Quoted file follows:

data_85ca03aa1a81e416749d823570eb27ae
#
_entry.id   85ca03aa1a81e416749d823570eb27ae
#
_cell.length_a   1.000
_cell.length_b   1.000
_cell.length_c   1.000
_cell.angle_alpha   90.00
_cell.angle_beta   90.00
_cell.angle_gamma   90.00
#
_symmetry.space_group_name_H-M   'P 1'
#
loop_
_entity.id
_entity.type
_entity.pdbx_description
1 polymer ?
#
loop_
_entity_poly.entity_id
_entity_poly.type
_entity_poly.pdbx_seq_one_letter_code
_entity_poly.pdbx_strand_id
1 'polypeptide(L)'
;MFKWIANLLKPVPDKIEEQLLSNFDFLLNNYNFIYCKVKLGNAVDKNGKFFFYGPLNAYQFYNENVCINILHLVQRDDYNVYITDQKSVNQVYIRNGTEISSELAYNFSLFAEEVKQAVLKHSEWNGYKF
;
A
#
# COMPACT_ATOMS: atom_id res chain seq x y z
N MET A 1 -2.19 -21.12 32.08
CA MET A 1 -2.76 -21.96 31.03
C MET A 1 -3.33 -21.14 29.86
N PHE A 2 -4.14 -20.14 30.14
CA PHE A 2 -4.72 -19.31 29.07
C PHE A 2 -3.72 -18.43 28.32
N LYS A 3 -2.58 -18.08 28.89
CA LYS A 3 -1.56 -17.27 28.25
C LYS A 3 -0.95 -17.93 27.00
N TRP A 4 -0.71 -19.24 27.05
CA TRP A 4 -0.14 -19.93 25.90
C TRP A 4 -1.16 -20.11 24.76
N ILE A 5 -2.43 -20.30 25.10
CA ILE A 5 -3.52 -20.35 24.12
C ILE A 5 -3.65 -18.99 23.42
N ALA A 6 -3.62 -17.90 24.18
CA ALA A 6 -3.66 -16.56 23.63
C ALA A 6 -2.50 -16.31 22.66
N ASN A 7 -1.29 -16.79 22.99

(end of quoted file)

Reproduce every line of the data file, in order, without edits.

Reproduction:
data_85ca03aa1a81e416749d823570eb27ae
#
_entry.id   85ca03aa1a81e416749d823570eb27ae
#
_cell.length_a   1.000
_cell.length_b   1.000
_cell.length_c   1.000
_cell.angle_alpha   90.00
_cell.angle_beta   90.00
_cell.angle_gamma   90.00
#
_symmetry.space_group_name_H-M   'P 1'
#
loop_
_entity.id
_entity.type
_entity.pdbx_description
1 polymer ?
#
loop_
_entity_poly.entity_id
_entity_poly.type
_entity_poly.pdbx_seq_one_letter_code
_entity_poly.pdbx_strand_id
1 'polypeptide(L)'
;MFKWIANLLKPVPDKIEEQLLSNFDFLLNNYNFIYCKVKLGNAVDKNGKFFFYGPLNAYQFYNENVCINILHLVQRDDYNVYITDQKSVNQVYIRNGTEISSELAYNFSLFAEEVKQAVLKHSEWNGYKF
;
A
#
# COMPACT_ATOMS: atom_id res chain seq x y z
N MET A 1 -2.19 -21.12 32.08
CA MET A 1 -2.76 -21.96 31.03
C MET A 1 -3.33 -21.14 29.86
N PHE A 2 -4.14 -20.14 30.14
CA PHE A 2 -4.72 -19.31 29.07
C PHE A 2 -3.72 -18.43 28.32
N LYS A 3 -2.58 -18.08 28.89
CA LYS A 3 -1.56 -17.27 28.25
C LYS A 3 -0.95 -17.93 27.00
N TRP A 4 -0.71 -19.24 27.05
CA TRP A 4 -0.14 -19.93 25.90
C TRP A 4 -1.16 -20.11 24.76
N ILE A 5 -2.43 -20.30 25.10
CA ILE A 5 -3.52 -20.35 24.12
C ILE A 5 -3.65 -18.99 23.42
N ALA A 6 -3.62 -17.90 24.18
CA ALA A 6 -3.66 -16.56 23.63
C ALA A 6 -2.50 -16.31 22.66
N ASN A 7 -1.29 -16.79 22.99